By k | July 31, 2013 - 6:00 am - Posted in New Business Development

As a project manager,
I’ve noticed many people
only do the bare minimum
when given tasks.

The rare few overdeliver
and I tend to listen to these rare few
more closely.
I trust them to put
the good of the project

As Mark Goulston
and John Ullmen

“”Overdelivering” makes you
stand out in the moment
and makes people remember you later.
You become locked in
as someone who deserves
to be listened to,
and people don’t wonder
whether you have ulterior motives
or hidden agendas.”

Yes, complete the requirements
but then add a little something more.

By k | July 30, 2013 - 6:00 am - Posted in New Business Development

I’m happiest
when I’ve spent the work day
in the writing cave.
My head is down.
I’m 100% focused on my own goals.

As Cy Wakeman
shares in
Reality-Based Rules of the Workplace

“If you remain in your lane,
tending to your own responsibilities
in the present,
you will seldom be stressed.
You’ll be clear, capable,
and effective.

Stress enters the picture
when you leave your lane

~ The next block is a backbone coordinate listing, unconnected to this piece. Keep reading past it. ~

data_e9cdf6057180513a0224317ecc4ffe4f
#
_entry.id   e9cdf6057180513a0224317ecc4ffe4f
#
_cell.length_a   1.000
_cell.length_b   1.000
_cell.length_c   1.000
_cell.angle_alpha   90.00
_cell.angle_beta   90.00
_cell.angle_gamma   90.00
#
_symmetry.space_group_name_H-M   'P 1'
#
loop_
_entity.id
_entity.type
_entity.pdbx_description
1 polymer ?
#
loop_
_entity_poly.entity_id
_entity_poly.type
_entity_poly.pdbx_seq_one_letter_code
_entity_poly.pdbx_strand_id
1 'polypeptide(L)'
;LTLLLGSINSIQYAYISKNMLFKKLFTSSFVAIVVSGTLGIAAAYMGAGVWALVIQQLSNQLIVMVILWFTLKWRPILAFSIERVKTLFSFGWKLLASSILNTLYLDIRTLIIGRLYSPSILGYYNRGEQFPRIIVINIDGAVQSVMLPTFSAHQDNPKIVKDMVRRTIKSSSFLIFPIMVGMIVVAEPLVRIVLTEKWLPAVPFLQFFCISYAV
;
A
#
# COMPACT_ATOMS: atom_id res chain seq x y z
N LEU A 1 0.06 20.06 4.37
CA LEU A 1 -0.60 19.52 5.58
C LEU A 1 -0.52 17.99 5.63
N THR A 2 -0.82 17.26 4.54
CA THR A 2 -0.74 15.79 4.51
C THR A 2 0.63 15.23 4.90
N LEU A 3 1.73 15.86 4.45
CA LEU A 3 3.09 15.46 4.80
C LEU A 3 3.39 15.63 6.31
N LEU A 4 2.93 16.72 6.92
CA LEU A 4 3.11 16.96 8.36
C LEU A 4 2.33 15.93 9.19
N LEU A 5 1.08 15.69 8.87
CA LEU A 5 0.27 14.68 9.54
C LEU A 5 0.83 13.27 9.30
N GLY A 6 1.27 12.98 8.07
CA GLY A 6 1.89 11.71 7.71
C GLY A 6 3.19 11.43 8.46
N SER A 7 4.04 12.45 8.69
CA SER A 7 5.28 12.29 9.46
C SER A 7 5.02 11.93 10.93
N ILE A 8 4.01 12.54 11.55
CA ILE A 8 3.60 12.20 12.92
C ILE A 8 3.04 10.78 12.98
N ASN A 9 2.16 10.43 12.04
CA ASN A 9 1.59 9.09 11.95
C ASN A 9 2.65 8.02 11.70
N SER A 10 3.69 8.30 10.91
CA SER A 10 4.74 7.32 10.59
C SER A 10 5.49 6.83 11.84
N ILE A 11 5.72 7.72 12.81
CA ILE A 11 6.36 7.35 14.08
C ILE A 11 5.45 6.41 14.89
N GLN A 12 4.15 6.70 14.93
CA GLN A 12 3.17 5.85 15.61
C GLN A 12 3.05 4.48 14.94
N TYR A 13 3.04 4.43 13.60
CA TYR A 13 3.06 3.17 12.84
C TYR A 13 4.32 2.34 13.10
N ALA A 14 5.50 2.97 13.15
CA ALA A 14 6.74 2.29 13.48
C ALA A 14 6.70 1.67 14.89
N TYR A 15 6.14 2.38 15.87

to meddle in other people’s business,
judging or trying to control them.”

Stay in your own lane.
Focus on your own business.

By k | July 29, 2013 - 6:00 am - Posted in New Business Development

We’re due
for a ‘just do it’ reminder
all of the knowledge, skill, ideas
in the world
is useless
unless we do something with it.

Mike McCue,
chief executive of Flipboard,

“The first lesson was
that I’d bought all these business books
because I hadn’t gone to school.
And I really got
into the theoretical aspects
of starting a company.

Then what I finally realized
after about six months
is that I just needed to do it.
I just needed to actually build something.
And that was a good lesson
— do something, build something
and everything will happen from there.”

Build something

By k | July 28, 2013 - 6:00 am - Posted in New Business Development

Before starting a new story,